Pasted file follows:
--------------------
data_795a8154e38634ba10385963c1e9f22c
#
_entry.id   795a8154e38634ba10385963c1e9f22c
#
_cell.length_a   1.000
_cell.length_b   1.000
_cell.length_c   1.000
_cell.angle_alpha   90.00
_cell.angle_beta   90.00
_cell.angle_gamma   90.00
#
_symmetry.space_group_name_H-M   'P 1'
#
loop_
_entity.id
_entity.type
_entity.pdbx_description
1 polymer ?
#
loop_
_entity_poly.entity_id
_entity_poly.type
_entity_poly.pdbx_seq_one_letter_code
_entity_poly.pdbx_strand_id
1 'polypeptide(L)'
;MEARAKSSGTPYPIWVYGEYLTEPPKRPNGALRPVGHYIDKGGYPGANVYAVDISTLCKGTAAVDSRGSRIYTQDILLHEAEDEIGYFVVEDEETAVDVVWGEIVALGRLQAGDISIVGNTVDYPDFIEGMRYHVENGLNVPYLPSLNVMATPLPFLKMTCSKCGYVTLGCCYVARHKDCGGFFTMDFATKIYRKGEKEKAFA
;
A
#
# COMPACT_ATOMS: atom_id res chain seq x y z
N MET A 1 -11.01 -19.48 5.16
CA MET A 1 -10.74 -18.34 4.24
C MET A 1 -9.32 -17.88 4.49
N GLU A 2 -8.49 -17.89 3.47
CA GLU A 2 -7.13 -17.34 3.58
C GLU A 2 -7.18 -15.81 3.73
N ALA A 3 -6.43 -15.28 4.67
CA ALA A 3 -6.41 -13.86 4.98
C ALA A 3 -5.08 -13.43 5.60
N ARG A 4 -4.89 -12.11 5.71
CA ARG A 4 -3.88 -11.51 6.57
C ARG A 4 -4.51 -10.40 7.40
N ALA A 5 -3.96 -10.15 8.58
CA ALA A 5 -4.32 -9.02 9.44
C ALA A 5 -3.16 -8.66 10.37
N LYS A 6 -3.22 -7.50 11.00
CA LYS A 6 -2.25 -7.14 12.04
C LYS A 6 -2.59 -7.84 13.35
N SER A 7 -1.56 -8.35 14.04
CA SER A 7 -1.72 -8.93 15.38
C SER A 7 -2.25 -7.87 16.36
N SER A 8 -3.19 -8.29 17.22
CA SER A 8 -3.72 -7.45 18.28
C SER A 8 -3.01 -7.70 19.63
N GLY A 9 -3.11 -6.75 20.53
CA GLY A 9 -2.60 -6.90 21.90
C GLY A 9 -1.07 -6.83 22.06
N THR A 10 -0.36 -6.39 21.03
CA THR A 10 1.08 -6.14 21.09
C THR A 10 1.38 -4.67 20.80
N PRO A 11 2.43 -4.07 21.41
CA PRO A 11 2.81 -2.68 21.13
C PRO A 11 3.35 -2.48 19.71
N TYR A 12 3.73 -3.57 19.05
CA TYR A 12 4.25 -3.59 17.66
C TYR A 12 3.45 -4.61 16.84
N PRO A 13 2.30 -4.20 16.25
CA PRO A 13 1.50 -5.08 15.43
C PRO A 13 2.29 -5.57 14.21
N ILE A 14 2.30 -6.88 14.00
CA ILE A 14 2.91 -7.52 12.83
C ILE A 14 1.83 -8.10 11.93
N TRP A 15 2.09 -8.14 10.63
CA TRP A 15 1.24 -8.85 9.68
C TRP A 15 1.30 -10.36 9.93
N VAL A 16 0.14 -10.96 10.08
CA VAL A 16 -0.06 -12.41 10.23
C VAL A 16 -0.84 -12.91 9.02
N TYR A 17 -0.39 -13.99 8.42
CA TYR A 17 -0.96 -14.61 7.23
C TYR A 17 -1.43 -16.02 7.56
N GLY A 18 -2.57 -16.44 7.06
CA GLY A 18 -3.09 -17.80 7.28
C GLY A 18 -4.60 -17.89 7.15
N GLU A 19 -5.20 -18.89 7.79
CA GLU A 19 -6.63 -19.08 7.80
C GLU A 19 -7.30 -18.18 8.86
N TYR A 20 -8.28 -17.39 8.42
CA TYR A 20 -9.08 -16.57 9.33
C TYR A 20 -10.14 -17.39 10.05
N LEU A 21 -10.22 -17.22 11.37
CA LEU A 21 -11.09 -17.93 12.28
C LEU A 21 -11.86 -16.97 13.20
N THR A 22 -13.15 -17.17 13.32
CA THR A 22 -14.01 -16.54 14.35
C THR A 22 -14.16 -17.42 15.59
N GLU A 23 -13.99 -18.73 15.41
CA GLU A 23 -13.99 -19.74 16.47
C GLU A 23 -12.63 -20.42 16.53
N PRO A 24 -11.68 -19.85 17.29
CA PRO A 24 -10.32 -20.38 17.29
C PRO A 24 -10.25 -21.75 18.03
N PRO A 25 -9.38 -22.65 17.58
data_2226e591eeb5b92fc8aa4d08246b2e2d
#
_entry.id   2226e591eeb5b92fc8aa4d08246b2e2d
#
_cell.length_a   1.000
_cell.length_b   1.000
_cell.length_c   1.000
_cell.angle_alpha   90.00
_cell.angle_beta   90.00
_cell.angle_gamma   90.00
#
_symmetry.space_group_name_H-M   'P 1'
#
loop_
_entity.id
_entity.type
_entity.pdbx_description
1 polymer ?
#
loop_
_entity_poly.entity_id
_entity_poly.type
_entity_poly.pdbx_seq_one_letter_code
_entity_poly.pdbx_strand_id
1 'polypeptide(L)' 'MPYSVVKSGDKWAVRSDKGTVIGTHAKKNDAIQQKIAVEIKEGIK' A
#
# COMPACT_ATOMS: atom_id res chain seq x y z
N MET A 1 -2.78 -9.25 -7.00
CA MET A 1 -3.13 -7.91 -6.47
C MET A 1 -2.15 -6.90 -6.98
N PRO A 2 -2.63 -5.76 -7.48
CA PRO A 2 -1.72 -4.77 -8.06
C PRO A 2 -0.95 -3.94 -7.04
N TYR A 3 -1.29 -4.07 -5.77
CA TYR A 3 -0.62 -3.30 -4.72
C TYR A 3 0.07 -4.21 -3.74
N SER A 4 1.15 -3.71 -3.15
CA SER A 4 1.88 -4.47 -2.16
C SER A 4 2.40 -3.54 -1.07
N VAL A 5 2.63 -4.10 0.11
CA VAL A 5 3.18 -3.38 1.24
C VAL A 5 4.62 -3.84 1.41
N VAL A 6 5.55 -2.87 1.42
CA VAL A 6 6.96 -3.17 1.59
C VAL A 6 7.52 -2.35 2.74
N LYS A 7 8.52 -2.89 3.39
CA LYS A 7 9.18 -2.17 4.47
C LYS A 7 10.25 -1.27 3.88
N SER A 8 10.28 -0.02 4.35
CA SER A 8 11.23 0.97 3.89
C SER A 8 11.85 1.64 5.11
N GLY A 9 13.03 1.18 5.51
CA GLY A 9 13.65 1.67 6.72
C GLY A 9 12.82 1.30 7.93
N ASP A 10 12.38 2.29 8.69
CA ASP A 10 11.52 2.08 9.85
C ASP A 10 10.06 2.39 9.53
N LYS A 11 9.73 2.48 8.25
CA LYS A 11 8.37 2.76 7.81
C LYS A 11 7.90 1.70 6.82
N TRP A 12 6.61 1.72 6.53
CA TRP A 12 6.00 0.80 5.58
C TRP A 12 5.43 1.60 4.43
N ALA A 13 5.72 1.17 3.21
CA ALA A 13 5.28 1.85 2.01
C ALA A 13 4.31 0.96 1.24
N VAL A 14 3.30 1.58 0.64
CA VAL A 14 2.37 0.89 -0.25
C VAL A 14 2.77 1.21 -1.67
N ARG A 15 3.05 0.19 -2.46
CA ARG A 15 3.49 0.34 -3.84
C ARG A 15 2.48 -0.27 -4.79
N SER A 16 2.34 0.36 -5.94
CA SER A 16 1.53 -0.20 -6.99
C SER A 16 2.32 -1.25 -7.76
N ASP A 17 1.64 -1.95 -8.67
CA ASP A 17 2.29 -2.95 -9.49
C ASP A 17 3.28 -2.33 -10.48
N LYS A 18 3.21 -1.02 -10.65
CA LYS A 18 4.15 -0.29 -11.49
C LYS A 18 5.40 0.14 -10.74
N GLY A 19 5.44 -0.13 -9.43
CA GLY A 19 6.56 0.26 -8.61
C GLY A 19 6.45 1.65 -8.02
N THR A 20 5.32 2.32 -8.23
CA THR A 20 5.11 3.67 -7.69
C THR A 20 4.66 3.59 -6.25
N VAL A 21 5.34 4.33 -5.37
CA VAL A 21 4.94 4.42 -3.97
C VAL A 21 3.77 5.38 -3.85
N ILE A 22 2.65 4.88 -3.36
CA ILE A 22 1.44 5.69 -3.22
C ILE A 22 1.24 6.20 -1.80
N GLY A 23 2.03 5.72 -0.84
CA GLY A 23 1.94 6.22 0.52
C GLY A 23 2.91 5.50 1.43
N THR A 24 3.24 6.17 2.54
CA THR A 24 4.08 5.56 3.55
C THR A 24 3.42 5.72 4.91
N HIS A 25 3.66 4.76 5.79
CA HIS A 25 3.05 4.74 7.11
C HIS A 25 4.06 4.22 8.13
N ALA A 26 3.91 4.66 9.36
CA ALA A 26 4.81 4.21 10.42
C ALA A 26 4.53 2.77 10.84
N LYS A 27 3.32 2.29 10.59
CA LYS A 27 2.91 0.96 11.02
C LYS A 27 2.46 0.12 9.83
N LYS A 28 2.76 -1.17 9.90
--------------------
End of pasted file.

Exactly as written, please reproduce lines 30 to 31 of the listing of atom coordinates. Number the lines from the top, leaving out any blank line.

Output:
# COMPACT_ATOMS: atom_id res chain seq x y z
N MET A 1 -11.01 -19.48 5.16